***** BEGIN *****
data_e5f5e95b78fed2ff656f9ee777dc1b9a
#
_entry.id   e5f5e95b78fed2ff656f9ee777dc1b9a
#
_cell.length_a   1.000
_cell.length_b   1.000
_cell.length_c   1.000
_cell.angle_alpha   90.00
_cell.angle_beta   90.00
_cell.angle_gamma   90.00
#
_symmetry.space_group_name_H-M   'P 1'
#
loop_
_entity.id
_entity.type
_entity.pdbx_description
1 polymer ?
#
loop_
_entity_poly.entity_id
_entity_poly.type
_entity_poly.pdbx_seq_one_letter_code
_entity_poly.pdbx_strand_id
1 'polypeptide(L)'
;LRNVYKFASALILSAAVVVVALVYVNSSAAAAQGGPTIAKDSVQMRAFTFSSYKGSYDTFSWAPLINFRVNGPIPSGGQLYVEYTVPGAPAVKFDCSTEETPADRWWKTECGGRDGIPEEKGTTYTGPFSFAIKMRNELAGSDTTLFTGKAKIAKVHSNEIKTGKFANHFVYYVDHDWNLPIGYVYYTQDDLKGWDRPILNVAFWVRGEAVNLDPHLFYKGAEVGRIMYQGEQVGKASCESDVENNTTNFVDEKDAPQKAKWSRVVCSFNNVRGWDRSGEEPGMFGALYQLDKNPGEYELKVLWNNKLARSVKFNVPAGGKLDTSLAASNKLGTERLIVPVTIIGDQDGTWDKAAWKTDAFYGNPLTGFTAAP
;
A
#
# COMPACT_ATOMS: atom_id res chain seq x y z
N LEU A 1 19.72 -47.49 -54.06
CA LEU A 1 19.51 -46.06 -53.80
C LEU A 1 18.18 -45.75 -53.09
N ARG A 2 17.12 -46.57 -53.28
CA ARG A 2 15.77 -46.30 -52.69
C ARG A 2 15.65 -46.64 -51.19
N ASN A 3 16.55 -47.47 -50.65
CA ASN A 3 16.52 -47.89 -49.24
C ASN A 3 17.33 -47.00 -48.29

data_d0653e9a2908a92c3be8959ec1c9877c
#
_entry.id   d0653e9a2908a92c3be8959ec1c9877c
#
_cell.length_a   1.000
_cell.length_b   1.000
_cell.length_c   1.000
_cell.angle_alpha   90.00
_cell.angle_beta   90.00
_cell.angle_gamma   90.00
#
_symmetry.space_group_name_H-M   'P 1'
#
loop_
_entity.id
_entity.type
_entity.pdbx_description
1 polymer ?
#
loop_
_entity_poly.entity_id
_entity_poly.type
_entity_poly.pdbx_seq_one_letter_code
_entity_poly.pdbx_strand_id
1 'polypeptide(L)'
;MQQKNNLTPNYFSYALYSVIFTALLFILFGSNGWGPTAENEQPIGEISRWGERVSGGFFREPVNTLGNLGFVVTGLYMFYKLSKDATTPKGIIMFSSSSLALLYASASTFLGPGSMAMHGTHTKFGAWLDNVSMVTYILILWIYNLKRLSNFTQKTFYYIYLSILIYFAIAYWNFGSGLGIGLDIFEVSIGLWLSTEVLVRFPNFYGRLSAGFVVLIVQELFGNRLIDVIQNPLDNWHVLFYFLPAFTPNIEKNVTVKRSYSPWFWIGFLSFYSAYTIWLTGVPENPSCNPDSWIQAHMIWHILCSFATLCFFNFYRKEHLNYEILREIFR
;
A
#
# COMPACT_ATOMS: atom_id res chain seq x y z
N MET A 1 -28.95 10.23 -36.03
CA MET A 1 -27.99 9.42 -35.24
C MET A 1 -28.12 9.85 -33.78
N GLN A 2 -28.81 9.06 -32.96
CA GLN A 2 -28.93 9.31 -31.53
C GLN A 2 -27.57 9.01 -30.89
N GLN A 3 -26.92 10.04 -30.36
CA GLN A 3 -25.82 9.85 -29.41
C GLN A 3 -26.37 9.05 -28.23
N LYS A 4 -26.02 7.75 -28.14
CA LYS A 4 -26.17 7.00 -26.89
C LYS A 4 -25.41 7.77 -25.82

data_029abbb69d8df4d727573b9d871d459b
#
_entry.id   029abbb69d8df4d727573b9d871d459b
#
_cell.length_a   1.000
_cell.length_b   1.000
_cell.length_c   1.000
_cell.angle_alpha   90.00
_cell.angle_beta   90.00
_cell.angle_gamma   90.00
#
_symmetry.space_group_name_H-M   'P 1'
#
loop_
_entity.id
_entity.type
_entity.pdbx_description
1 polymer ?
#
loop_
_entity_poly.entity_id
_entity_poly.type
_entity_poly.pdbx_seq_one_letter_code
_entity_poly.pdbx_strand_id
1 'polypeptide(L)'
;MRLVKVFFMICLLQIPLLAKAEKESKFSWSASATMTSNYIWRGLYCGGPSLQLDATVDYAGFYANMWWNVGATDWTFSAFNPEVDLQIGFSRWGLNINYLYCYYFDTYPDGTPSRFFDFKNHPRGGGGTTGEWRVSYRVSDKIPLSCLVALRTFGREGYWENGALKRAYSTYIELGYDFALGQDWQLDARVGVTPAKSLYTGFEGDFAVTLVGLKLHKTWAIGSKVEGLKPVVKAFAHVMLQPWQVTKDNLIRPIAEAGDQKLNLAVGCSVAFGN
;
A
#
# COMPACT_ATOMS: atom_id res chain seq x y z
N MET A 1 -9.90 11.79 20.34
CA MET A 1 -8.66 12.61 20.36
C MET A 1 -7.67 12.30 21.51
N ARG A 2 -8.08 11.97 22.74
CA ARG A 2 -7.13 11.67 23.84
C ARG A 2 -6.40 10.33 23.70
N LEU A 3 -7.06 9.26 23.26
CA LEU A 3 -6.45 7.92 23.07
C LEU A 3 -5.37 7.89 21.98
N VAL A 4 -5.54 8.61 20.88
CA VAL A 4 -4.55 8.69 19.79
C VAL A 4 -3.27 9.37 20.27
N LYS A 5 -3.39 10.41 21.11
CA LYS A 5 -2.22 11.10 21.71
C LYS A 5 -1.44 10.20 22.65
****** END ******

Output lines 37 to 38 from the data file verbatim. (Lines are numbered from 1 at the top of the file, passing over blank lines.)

N ASN A 3 16.55 -47.47 -50.65
CA ASN A 3 16.52 -47.89 -49.24